August 18, 2011, was a turning point in the history of the American Republic. That was the date on which Barack Obama signed Executive Order 13583, “Establishing a Coordinated Government-wide Initiative to Promote Diversity and Inclusion in the Federal Workforce.” This EO resulted in formalized required training throughout the federal government, all of which was derived from academic theories associated with cultural Marxism: critical theory, intersectionality, social justice, and other theories that attack all institutions of Western culture.
One of the first manifestations of that training was targeted at “unconscious bias” (also called “implicit bias”), which can be defined as:
Unconscious forms of discrimination and stereotyping based on race, gender, sexuality, ethnicity, ability, age, and so on.
Instruction on unconscious bias among federal employees has morphed years later into the more radicalized “critical race theory” training, which is aimed at aggressively exacerbating divisiveness among Americans and suppressing white culture:
[T]he insidious ideology is being used to promote estrangement rather than friendship, and hostility rather than goodwill. Indeed, the tactics used by proponents of critical race theory shares many parallels with old tactics used by the Bolsheviks…. [C]ritical race theory’s agitators are committed to tearing down civil society on the pretense that it is an incubator for “systemic racism.”
The key concept behind critical race theory is that every human endeavor should be looked at through the perspective of racism, which gets down to the fact that anyone who uses this method of inquiry will find racism everywhere they look – and that includes throughout all government agencies. This training (brainwashing) is what has been accelerated by the Biden regime after he signed an executive order to advance racial “equity” (another Orwellian Marxist term) on January 20th.
But unconscious bias training is where it all began, and that has been radicalizing the federal workforce for nearly a decade—on purpose! What follows is a window into that training from a retired senior member of the intelligence community, who personally experienced the malarkey a few years ago, which will convey an understanding of just how evil and insidious this brainwashing in the guise of “training” really is.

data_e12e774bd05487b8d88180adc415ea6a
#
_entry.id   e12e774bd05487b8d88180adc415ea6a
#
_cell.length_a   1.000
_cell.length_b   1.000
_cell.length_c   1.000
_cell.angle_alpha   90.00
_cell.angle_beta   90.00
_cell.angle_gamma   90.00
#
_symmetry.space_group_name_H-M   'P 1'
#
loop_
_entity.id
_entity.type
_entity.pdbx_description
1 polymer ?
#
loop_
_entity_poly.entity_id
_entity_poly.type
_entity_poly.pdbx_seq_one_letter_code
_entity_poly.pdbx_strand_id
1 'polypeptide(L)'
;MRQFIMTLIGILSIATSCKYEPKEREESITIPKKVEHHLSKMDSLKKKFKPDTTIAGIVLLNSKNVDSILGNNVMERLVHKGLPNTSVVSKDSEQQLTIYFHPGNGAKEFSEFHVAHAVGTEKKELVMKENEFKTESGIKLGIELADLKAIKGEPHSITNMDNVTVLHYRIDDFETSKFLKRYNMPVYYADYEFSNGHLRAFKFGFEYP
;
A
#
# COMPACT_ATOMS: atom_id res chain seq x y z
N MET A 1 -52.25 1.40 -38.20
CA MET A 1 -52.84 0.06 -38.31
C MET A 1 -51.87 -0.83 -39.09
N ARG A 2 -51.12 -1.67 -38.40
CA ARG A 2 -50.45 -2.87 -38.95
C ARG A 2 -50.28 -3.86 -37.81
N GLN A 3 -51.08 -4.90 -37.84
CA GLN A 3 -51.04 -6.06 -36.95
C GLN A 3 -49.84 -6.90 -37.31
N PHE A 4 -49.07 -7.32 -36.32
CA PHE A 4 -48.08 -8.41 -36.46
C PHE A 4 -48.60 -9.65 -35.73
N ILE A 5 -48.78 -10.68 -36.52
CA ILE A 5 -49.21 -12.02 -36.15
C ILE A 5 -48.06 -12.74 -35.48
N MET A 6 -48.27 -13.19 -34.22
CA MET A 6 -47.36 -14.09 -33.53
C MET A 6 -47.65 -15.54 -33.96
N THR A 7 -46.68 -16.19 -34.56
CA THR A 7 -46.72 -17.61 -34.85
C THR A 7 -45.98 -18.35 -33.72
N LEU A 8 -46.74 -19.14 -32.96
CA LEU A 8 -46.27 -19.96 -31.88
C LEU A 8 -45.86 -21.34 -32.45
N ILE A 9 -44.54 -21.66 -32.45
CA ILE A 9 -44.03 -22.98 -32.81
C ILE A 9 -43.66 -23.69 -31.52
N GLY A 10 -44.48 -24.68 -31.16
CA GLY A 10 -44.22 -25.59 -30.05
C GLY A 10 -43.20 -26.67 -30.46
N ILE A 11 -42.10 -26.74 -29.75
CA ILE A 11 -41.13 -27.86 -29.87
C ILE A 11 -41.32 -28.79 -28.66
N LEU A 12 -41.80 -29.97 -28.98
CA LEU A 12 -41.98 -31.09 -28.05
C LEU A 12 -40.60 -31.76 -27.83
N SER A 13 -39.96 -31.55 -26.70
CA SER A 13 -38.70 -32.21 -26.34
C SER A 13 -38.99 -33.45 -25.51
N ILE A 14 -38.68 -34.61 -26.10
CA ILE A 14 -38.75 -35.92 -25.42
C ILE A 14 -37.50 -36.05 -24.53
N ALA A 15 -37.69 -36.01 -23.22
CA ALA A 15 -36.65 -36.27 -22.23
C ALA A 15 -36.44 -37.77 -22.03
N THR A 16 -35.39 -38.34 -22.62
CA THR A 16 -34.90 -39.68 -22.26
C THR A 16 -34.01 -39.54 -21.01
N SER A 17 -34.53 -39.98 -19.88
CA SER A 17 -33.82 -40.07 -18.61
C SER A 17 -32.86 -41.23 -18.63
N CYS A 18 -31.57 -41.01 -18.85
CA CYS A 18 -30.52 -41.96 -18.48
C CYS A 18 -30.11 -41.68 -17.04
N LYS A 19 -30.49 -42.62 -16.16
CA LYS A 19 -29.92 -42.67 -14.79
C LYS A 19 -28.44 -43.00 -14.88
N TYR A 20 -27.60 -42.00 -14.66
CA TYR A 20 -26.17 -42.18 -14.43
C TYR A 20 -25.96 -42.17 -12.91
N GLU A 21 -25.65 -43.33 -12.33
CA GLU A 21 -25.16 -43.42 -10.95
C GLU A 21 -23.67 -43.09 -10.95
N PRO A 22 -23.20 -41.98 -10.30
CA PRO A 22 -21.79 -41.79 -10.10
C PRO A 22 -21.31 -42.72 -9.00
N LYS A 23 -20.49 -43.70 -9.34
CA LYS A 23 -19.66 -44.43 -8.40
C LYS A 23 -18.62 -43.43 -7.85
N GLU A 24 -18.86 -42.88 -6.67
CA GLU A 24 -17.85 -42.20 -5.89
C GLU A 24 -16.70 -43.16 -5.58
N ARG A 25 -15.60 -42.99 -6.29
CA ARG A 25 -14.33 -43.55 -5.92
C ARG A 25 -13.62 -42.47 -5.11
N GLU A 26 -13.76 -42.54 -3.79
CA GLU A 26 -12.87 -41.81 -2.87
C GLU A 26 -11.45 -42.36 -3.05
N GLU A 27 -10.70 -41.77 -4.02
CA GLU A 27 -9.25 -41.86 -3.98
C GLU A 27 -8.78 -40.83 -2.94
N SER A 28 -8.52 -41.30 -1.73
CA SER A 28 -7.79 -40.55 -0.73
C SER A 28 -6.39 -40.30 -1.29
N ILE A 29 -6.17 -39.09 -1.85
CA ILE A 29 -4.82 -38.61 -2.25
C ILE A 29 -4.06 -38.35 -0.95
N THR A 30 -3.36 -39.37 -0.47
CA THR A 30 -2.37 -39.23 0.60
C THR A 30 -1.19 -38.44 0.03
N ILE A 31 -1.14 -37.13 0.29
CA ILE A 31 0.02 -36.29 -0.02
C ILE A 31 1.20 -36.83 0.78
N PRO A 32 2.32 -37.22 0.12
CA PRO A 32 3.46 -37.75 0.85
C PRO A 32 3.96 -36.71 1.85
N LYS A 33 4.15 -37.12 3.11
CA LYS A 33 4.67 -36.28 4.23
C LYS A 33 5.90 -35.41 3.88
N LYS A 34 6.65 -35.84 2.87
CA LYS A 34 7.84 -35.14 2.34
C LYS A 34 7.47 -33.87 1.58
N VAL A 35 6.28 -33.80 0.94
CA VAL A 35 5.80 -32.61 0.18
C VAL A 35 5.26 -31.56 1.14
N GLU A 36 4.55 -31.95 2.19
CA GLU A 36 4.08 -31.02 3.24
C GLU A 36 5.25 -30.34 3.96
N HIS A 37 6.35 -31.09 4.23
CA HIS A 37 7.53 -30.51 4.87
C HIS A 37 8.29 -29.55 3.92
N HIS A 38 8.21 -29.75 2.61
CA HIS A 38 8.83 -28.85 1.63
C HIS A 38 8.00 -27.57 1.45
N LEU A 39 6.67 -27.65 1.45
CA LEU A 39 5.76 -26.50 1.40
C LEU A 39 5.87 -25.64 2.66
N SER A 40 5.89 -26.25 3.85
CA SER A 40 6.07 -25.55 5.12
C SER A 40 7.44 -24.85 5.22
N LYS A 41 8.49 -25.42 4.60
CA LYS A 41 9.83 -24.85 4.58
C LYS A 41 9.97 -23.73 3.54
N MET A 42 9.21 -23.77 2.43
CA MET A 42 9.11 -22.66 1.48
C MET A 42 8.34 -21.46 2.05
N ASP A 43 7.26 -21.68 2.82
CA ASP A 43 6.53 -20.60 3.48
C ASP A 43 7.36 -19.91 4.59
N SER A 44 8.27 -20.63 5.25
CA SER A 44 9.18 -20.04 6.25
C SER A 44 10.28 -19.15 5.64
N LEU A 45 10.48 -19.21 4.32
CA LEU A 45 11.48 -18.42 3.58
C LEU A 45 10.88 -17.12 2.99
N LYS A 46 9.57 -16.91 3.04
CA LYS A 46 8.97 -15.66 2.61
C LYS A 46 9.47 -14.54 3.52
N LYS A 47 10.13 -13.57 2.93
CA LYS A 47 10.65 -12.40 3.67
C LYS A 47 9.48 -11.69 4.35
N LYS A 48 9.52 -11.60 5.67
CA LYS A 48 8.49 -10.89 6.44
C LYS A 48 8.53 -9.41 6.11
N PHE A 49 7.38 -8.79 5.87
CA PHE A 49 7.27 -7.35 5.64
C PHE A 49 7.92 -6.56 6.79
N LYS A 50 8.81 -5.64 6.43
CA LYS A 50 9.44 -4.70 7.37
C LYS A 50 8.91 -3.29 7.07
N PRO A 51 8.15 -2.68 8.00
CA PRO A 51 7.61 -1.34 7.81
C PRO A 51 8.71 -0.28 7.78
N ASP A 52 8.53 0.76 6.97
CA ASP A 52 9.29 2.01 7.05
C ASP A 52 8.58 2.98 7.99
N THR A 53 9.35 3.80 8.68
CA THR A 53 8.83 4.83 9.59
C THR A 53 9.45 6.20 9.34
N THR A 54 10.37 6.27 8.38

His commentary begins:
One of the “not mandatory but really mandatory” government training and education classes is Unconscious Bias (UB). For those unfamiliar with the term, a high-level discussion would outline the fact that all human beings’ experiences include interactions with people, places, and things that form impressions that linger. If the emotional response associated with the experience is strong enough, then judgments or prejudices can be formed. These emotions can manifest either consciously or unconsciously. One would think that a class about unconscious bias would be about identifying, recognizing, examining some exemplars in detail, and then offering solutions to deal with such experiences in a manner that mitigates (to some degree) those non-constructive biases that inhibit interaction with others.
It would be reasonable to assume that all humans could have all manner of unconscious biases towards any number of people, places, or things based on experience alone. From some standpoints, bias can be described as a kind of phobia. It is also reasonable to believe that such a course or training effort would be an interesting experience—one that would be well received that would help many who in the strictest sense of the term are blissfully unaware of their bias, the nature of it, and how it manifests itself in behavior, response, and the like. Such a course would be valuable if the aim were to provide a recommendation of sorts to further educate and help the students identify and mitigate their own personal challenges.